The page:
I try to do a kölsch-style ale roughly once a year, in part because I like the style, in part because it’s hard to find (in my opinion) truly great commercial examples, and in part because it’s a fun challenge to brew such a fussy beer. I’ve made a few iterations over the years, heading ever simpler with each batch. 2020’s version (Kölsch Minimus) was really elegant in its simplicity, so I modified it slightly for ingredients on-hand and to try a slight variation. Whereas last year’s batch had pilsner and Munich malt, this year I used pilsner and a touch of Carahell. I used the Edelweiss hop blend (instead of Sterling), and brought in the Lallemand Köln Kölsch-style ale yeast instead of K97.
9.25 lb. Viking pilsner malt
0.5 lb. Carahell malt (Weyermann)
1 oz. Edelweiss hop blend (5.1% alpha), 60 minute boil
0.5 oz. Edelweiss hop blend (5.1% alpha), 10 minute boil
0.25 tsp. BruTanB, 10 minute boil
1 Whirlfloc tablet, 5 minute boil
0.5 oz. Edelweiss hop blend (5.1% alpha), 5 minute boil
1 pkg. Köln Kölsch Style ale yeast (Lallemand)
1.047 s.g., 1.009 f.g., 5.0% abv, 4 SRM, 24 IBU
Full volume mash, 90 minute mash at 150°, 10 minute mash-out at 168°
Claremont tap water, adjusted with 88% lactic acid to hit target of 28 ppm Ca, 6 ppm Mg, 91 ppm Na, 50 ppm SO4, 85 ppm Cl, 15 ppm HCO3, -11 ppm RA
I adjusted the tap water with 5.4 mL of 88% lactic acid, to neutralize the carbonates. Then, I heated to 156° and mashed in, to hit a target of 150°. I added 2 mL of 88% lactic acid to adjust mash pH. I held the mash at 150° for 90 minutes while recirculating, and then raised the mash to 168° for 10 minutes, before removing the grains.
In total, I had 6.4 gallons of runnings with a gravity of 1.041, for 73% mash efficiency.
I brought the runnings to a boil, adding hops and finings per the recipe.
After a 60 minute boil, I turned off the heat and chilled to 64°, before transferring to the fermenter.
I brewed this beer on 8 January 2022. After pitching the yeast, I held the beer at 64° for fermentation.
I kegged the beer on 4 March 2022, transferring into a purged keg. The final gravity of the beer was 1.010, for 4.9% abv.
Very clear, just short of brilliant; medium-yellow in color. Pours with a creamy white head–absolutely beautiful and very persistent!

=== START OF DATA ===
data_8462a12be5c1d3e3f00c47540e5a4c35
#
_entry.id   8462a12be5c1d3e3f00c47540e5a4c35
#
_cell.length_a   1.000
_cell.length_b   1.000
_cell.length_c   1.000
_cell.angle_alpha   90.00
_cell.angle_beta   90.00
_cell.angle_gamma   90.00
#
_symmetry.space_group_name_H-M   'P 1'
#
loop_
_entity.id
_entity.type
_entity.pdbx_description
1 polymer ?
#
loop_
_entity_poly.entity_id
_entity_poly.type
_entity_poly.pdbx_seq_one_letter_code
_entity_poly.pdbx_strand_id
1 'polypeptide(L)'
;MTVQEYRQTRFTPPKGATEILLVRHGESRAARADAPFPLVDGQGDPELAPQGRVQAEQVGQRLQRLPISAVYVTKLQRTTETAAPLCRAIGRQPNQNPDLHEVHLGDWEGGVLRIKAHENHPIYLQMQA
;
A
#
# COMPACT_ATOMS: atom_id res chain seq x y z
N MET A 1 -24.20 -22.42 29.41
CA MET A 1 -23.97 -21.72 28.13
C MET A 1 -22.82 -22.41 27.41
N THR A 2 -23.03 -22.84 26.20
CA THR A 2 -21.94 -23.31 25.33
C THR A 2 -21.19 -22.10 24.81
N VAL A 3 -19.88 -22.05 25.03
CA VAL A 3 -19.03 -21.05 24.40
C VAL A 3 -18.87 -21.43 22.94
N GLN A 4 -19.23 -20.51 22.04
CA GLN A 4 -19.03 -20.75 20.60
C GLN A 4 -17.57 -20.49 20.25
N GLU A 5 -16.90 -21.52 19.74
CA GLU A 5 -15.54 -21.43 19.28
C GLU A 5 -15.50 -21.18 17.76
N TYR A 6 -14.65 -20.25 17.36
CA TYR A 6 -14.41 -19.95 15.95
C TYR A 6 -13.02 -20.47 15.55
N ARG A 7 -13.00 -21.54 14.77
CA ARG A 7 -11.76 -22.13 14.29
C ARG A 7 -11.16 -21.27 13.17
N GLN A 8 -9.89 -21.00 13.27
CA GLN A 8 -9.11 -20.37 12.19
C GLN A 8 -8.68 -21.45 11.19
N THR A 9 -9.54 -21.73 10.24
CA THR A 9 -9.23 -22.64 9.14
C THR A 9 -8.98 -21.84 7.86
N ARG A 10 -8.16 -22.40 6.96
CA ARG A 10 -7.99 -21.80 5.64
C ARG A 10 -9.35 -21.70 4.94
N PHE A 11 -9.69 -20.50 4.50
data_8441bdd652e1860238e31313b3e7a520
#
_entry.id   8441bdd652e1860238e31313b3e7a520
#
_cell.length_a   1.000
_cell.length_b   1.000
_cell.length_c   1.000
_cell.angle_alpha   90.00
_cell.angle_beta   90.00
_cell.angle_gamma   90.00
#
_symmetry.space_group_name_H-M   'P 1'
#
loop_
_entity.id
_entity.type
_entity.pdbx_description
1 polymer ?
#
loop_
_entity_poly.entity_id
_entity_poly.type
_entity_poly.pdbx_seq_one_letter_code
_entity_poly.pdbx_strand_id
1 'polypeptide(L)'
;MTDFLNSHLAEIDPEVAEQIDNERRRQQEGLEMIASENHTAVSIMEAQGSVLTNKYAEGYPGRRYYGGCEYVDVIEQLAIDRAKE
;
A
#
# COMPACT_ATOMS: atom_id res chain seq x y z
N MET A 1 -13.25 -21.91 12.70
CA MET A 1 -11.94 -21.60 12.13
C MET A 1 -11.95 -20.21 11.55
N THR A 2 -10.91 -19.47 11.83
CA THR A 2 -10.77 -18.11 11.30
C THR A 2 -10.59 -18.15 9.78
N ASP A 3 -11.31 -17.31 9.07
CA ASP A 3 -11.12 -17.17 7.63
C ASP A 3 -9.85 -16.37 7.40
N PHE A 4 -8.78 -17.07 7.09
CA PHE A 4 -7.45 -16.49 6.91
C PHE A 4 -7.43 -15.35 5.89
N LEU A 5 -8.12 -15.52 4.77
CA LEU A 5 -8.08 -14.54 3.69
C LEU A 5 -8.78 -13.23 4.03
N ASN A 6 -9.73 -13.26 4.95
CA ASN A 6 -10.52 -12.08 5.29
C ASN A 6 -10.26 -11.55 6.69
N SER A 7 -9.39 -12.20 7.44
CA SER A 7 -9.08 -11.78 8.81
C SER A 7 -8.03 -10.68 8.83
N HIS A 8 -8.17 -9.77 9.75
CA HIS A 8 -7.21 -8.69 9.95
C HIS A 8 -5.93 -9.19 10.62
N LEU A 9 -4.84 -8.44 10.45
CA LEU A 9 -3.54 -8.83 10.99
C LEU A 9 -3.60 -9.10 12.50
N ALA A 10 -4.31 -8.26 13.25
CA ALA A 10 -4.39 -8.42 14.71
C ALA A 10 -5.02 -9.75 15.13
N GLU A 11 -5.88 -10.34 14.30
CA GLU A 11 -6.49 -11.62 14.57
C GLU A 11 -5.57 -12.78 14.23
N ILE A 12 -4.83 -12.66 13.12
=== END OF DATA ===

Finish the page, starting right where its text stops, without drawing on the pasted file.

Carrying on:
Lightly grainy malt aroma; hop character is fairly minimal now, although in the earlier days of the beer there was a more prominent floral note that has since faded. Yeast character is very clean.
The beer has a very nice, moderately malty flavor, against a moderate level of bitterness. Malt and hops are perfectly in balance. Yeast character is clean, with very slight fruitiness.
Crisp finish! Yum. The body is medium-light, and carbonation is moderate.
Would I brew this again?
Yes! This is a nice alternate recipe relative to 2020’s kölsch. My only minor dings are that the hop aroma has faded a bit since initial tastings; I kept this one in the fermenter awhile before kegging, so I think I would be in better shape if I had done the transfer a few weeks earlier. Otherwise, this is a great alternative kölsch to add to my recipe library. I like the Lallemand German ale yeast; it seems to ferment a touch cleaner than K97. I don’t know if I have a strong preference for one or the other, at least in the case of a kölsch. It just brings something different.
Altbiers are one of my favorite styles, so I have made a few versions over the years. I had great success with a recipe from the Altbier book by Horst Dornbusch. I first brewed it back in 2020, and it turned out really well. The 2021 edition was similarly great, so I made only minor tweaks for the 2022 brew. Instead of a mix of Briess Caramel Munich 60L and Caramunich I, I went with straight Caramunich I. Additionally, I switched the yeast from K97 to Lallemand’s Kolsch-style ale yeast. Everything else is pretty much the same.